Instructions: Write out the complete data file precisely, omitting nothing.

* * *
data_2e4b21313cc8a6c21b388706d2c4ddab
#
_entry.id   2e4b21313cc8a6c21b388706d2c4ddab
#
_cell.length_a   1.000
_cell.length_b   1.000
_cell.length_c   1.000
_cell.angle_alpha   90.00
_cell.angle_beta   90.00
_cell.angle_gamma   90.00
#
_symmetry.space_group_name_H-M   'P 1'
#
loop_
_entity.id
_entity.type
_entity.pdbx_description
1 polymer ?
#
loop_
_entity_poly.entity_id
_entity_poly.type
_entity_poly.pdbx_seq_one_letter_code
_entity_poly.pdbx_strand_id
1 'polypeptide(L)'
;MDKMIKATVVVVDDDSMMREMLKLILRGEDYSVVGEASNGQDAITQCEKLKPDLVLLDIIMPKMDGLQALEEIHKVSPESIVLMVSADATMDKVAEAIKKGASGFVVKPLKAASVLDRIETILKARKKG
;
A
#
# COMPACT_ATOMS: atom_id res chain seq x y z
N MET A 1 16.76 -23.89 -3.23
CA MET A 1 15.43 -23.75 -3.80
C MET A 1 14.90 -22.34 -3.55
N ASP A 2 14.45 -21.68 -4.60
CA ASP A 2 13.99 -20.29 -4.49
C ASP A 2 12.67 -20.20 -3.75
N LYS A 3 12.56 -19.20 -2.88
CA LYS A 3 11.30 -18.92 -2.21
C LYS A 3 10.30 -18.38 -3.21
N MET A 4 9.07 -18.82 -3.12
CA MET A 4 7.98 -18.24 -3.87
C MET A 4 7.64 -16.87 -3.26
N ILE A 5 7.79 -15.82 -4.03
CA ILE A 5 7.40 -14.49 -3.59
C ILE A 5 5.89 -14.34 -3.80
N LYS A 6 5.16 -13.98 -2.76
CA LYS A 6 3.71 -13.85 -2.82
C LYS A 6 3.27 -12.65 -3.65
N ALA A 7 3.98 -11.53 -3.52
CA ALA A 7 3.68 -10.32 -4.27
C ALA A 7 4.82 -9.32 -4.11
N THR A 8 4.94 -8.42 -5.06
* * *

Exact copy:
data_2e4b21313cc8a6c21b388706d2c4ddab
#
_entry.id   2e4b21313cc8a6c21b388706d2c4ddab
#
_cell.length_a   1.000
_cell.length_b   1.000
_cell.length_c   1.000
_cell.angle_alpha   90.00
_cell.angle_beta   90.00
_cell.angle_gamma   90.00
#
_symmetry.space_group_name_H-M   'P 1'
#
loop_
_entity.id
_entity.type
_entity.pdbx_description
1 polymer ?
#
loop_
_entity_poly.entity_id
_entity_poly.type
_entity_poly.pdbx_seq_one_letter_code
_entity_poly.pdbx_strand_id
1 'polypeptide(L)'
;MDKMIKATVVVVDDDSMMREMLKLILRGEDYSVVGEASNGQDAITQCEKLKPDLVLLDIIMPKMDGLQALEEIHKVSPESIVLMVSADATMDKVAEAIKKGASGFVVKPLKAASVLDRIETILKARKKG
;
A
#
# COMPACT_ATOMS: atom_id res chain seq x y z
N MET A 1 16.76 -23.89 -3.23
CA MET A 1 15.43 -23.75 -3.80
C MET A 1 14.90 -22.34 -3.55
N ASP A 2 14.45 -21.68 -4.60
CA ASP A 2 13.99 -20.29 -4.49
C ASP A 2 12.67 -20.20 -3.75
N LYS A 3 12.56 -19.20 -2.88
CA LYS A 3 11.30 -18.92 -2.21
C LYS A 3 10.30 -18.38 -3.21
N MET A 4 9.07 -18.82 -3.12
CA MET A 4 7.98 -18.24 -3.87
C MET A 4 7.64 -16.87 -3.26
N ILE A 5 7.79 -15.82 -4.03
CA ILE A 5 7.40 -14.49 -3.59
C ILE A 5 5.89 -14.34 -3.80
N LYS A 6 5.16 -13.98 -2.76
CA LYS A 6 3.71 -13.85 -2.82
C LYS A 6 3.27 -12.65 -3.65
N ALA A 7 3.98 -11.53 -3.52
CA ALA A 7 3.68 -10.32 -4.27
C ALA A 7 4.82 -9.32 -4.11
N THR A 8 4.94 -8.42 -5.06